Pork used to be the most popular meat on the territory of the United States up to the beginning of the twentieth century. This was happening because this meat was easier to breed for the families of farmers that grew grains and lived near the woodlands.1 Pigs gained weight easily and could be fed with the leftovers from the food consumed by humans. Handling pigs was much easier than cattle because if their smaller size, a big pig is three times lighter and smaller than a cow of an average size. Of course, such differences made the process of killing much simpler, the further processing of the meat could be done by one family and did not require any specially trained professionals or specific equipment. Besides, curing of pork went much faster. Salted pork could be stored for over a year without going bad. As urban areas of the United States developed a taste for good quality stakes, round cut beef became much more expensive, while the prices for pork did not change much for half a century. Beef was not preferred by the rural dwellers because cow carcasses are large and had to be properly preserved and refrigerated.

Sausages have been employed as a way of storing and preserving meat of all kinds ever since ancient times.2 This way proved to be convenient first of all because of its practical approach. The pieces of meat that were attached to the bone and hard to cook or eat could be put into sausages instead of being wasted. Besides, the quality that makes sausages different from other meats is the fact that they contain a cocktail of various types of meat together with internal organs and some fat in different proportions mixed with other ingredients such as spices of various kinds. Sausages won the American appreciation for being easy to eat; they fit into the concept of fun fast food perfectly. As a result, today sausages are mainly associated with entertainments and are sold at the stadiums during the sport games. The manufacturers appreciate sausages because they can contain processed parts of the carcasses that normally would be thrown away; this makes sausages a rather profitable product.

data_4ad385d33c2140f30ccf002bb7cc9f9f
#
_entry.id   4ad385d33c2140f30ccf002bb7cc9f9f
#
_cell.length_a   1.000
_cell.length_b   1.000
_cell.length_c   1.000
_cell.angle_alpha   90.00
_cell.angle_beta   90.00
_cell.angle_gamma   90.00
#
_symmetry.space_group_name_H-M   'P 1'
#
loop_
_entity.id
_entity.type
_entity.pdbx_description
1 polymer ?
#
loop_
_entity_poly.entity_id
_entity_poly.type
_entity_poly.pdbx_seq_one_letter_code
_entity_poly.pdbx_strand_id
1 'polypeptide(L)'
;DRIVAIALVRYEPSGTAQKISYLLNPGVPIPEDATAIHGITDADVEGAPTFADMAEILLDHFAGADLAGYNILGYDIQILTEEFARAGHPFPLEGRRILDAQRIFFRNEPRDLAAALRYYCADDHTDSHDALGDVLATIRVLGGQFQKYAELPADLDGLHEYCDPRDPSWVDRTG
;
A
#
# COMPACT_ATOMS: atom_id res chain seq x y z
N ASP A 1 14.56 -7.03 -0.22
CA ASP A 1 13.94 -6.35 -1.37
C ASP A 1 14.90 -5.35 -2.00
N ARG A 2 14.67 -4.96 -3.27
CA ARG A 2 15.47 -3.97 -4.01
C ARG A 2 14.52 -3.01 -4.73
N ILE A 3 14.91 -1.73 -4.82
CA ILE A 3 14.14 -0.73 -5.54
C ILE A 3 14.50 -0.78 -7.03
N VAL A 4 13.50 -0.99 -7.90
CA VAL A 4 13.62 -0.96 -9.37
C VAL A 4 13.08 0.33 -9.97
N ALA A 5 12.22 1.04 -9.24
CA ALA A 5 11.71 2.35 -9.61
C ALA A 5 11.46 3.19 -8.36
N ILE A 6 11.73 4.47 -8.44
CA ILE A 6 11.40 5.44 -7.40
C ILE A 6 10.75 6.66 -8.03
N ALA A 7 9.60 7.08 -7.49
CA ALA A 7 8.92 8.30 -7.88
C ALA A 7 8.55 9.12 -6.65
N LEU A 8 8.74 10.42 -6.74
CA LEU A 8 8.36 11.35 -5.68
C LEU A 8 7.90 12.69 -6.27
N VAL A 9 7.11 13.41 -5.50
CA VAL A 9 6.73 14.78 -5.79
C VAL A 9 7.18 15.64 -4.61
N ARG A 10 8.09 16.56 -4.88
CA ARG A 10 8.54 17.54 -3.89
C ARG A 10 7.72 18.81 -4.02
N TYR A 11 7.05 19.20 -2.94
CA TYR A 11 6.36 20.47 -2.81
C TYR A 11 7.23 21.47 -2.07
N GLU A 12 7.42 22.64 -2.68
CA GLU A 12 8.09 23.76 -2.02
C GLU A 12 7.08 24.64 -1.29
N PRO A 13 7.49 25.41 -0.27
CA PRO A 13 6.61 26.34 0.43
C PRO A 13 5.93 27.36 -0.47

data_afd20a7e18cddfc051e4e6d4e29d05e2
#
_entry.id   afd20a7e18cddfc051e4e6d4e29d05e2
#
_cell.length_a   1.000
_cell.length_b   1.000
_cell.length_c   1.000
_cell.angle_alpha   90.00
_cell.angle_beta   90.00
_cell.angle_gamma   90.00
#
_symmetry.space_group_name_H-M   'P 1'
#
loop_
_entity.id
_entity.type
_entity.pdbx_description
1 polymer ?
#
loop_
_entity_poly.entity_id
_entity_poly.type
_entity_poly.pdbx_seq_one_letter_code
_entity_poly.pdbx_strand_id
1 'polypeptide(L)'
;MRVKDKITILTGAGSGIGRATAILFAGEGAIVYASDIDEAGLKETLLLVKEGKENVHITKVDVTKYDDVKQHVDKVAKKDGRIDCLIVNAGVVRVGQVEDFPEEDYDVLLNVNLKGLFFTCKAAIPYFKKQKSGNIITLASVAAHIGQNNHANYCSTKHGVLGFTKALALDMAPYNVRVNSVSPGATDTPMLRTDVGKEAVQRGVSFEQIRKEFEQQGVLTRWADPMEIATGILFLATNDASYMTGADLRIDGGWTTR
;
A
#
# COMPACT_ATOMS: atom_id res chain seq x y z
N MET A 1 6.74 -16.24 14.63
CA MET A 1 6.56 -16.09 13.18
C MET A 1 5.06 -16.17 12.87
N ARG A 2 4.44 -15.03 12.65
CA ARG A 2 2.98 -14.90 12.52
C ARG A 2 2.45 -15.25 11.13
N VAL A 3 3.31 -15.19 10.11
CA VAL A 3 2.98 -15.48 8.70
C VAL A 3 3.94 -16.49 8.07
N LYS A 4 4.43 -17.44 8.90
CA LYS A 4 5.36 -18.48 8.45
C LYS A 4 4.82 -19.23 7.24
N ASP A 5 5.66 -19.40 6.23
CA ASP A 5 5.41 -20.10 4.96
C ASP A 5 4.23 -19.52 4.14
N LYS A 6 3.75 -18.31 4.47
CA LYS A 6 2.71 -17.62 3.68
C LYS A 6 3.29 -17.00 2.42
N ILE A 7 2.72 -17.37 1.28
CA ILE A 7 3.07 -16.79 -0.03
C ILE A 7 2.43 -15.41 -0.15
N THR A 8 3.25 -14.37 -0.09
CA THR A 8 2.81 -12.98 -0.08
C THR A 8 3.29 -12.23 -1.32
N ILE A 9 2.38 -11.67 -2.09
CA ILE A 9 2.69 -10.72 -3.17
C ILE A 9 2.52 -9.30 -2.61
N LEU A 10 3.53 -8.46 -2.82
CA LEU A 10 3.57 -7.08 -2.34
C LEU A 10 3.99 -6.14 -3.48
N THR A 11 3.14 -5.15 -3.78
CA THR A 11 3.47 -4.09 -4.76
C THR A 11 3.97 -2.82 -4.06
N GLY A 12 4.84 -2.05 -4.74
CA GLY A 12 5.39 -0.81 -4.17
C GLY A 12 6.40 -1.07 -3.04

Chicken meat during the First World War era in the United States was considered to be very rare and was only served on special occasions.3 Chicken was treated as luxury because of its very high price. Te next several decades changed the consumption habits of the American society drastically. By 1980’s chicken started to approach beef in its popularity. One of the factors that influenced this happening was the public health concerns. Red meat such as beef and the amount of fat in it started to bother the American society and began to prefer a healthier white meat, perfect for a low fat diet. Besides, large fast food corporations such as Kentucky Fried Chicken promoted this kind of meat as a perfect component of a proper and quick lunch. The growing demand for the meat stimulated the farmers to breed more chickens. This meat was appreciated for being easy and quick to cook, besides, it was available all year round. Very soon some of the American cook books became focused on various ways of preparing chicken in order to avoid monotonous taste.

Biblioraphy

Horowitz, Roger, Putting Meat on the American Table, Baltimore, MA: JHU Press, 2006.

Footnotes

1 Roger Horowitz, Putting Meat on the American Table (Baltimore, MA: JHU Press, 2006), 47.

2 Roger Horowitz, Putting Meat on the American Table (Baltimore, MA: JHU Press, 2006), 76

3 Roger Horowitz, Putting Meat on the American Table (Baltimore, MA: JHU Press, 2006), 103.

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